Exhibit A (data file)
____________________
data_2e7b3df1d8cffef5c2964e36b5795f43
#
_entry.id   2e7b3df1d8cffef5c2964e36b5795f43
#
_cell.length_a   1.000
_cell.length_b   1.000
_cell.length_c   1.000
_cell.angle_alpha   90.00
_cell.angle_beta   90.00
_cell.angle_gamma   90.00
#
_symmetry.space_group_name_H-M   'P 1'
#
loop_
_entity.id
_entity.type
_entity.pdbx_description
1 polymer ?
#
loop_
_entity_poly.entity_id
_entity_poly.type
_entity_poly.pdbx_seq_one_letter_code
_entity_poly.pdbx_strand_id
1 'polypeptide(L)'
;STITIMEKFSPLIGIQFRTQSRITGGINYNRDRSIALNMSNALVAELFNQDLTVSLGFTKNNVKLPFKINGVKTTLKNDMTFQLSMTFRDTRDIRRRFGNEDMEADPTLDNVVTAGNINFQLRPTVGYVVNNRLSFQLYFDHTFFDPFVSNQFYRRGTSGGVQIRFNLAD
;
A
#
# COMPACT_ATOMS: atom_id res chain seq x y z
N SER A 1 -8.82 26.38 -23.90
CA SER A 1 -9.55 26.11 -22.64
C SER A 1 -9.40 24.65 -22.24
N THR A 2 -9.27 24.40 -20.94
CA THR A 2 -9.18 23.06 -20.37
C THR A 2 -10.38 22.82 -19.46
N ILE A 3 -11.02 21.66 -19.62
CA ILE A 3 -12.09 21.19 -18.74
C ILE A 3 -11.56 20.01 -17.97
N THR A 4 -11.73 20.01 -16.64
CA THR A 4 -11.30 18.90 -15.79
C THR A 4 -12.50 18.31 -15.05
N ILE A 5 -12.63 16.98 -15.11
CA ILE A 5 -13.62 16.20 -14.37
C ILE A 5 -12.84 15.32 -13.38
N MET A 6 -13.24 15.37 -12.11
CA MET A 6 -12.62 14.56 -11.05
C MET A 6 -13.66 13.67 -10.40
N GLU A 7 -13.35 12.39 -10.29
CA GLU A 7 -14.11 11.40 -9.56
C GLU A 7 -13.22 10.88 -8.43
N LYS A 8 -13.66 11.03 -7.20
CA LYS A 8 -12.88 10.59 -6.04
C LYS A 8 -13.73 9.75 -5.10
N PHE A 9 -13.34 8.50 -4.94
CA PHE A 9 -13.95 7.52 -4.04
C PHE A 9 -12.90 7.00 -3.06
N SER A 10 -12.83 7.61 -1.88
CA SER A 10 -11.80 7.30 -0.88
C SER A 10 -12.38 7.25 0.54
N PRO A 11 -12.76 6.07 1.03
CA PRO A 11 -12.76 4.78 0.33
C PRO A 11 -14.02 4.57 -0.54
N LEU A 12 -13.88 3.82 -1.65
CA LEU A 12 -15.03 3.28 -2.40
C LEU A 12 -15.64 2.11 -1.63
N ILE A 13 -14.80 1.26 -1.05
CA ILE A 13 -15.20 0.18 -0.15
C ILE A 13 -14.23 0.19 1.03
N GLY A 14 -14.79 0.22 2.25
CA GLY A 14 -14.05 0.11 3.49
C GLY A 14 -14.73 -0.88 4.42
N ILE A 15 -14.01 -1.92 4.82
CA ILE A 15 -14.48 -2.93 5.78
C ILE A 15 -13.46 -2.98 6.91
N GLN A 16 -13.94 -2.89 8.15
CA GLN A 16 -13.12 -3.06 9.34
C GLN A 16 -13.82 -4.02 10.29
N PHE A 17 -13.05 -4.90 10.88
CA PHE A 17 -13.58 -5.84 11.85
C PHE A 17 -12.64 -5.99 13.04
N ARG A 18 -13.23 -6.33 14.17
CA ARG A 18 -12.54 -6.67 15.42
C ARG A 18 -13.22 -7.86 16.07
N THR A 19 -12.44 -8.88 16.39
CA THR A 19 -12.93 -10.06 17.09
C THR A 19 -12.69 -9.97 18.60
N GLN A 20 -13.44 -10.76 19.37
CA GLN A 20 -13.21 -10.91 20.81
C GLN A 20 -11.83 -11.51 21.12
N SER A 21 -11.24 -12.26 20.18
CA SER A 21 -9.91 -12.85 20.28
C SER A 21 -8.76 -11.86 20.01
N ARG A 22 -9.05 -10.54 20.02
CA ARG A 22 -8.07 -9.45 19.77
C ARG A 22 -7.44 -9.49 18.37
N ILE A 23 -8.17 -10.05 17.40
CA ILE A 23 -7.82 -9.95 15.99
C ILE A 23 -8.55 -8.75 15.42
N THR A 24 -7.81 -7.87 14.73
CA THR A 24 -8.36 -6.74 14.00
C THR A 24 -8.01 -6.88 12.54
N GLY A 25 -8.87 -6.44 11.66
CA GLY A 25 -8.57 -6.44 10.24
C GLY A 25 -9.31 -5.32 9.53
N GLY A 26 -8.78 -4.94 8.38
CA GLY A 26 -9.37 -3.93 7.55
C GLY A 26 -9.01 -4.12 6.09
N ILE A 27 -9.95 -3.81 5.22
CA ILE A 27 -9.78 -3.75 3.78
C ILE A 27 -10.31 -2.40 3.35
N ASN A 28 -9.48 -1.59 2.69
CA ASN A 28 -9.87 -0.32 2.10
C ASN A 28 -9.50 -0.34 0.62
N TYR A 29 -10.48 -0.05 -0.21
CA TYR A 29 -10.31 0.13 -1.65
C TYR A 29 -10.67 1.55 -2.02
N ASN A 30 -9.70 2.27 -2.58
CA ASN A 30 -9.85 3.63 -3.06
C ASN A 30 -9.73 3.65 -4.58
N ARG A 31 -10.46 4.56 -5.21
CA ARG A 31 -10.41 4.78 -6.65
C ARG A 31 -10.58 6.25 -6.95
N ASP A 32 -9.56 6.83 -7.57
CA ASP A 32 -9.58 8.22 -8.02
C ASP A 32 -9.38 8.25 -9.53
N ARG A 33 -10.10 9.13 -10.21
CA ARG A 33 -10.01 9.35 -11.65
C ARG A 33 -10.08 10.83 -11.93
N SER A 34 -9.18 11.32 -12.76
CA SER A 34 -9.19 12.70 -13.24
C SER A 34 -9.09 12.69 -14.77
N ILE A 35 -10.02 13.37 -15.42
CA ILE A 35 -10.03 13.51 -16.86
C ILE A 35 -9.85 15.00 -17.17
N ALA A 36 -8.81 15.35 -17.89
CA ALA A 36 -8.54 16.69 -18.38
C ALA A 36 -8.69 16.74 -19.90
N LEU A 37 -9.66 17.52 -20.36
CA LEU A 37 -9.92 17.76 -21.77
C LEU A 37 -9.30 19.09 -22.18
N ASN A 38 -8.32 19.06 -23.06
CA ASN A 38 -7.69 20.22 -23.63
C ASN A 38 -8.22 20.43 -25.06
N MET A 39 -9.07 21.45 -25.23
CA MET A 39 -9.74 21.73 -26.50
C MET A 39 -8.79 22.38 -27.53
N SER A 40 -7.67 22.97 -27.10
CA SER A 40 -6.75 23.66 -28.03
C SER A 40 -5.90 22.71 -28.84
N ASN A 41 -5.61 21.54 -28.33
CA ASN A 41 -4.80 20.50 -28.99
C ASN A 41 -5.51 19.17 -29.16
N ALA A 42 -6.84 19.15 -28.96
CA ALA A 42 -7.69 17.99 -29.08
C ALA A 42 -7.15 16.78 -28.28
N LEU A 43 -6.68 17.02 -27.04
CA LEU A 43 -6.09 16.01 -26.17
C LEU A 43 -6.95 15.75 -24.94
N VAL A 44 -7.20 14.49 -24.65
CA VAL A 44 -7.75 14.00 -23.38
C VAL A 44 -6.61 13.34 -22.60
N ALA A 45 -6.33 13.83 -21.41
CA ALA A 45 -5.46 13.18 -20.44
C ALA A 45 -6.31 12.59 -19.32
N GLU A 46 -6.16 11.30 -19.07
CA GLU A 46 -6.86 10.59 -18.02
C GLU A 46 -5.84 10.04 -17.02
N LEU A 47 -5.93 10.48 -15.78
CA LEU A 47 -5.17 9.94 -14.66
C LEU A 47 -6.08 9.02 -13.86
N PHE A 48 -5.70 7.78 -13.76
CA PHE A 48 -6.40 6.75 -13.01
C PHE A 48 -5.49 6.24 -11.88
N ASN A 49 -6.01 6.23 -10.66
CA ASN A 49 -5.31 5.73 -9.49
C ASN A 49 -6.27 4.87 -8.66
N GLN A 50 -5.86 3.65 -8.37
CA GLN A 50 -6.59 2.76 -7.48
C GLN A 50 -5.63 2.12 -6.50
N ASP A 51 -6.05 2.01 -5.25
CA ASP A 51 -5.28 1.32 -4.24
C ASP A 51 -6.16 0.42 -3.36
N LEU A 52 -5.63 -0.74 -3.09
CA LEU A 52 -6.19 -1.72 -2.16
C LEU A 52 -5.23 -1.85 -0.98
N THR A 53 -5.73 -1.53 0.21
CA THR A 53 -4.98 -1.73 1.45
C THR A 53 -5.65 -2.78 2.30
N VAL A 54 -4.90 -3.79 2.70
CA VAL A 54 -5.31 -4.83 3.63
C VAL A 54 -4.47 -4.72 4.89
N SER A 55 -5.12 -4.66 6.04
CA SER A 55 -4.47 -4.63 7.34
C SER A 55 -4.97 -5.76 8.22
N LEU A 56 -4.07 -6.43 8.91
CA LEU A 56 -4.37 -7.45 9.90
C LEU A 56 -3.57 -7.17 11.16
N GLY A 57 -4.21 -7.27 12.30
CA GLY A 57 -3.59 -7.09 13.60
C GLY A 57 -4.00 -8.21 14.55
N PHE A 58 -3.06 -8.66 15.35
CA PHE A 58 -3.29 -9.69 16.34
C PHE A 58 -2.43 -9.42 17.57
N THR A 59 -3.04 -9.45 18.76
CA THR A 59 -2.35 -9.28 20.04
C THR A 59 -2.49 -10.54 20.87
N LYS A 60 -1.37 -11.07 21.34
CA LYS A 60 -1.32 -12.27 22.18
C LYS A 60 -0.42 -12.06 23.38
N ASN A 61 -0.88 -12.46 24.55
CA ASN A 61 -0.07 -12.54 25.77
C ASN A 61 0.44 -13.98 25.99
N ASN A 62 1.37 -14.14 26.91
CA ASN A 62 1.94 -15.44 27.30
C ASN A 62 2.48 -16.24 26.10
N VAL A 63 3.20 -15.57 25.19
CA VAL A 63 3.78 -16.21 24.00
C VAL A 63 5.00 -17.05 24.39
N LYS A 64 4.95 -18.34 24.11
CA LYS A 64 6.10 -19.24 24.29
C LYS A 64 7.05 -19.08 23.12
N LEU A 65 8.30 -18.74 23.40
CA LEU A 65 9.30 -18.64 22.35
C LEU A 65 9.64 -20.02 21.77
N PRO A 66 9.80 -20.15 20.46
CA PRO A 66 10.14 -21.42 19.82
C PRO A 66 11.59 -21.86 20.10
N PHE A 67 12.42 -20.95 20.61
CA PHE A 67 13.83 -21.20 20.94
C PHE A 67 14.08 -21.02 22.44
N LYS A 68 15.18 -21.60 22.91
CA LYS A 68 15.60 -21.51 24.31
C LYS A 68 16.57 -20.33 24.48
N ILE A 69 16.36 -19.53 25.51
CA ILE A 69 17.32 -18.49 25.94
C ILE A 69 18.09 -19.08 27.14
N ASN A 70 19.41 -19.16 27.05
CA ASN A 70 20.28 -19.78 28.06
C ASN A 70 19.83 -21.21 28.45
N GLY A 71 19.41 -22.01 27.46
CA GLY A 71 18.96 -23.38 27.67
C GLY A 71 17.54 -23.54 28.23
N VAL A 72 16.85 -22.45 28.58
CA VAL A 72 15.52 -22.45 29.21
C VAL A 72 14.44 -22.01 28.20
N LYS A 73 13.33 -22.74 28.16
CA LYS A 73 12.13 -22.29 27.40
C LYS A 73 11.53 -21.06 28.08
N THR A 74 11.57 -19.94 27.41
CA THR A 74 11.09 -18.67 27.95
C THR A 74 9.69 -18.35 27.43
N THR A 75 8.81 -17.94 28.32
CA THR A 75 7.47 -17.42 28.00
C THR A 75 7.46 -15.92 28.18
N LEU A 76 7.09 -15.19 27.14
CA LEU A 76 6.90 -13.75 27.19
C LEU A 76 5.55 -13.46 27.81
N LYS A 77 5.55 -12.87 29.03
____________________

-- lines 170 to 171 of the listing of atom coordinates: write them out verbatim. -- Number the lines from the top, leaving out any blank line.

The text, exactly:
CA LEU A 47 -5.17 9.94 -14.66
C LEU A 47 -6.08 9.02 -13.86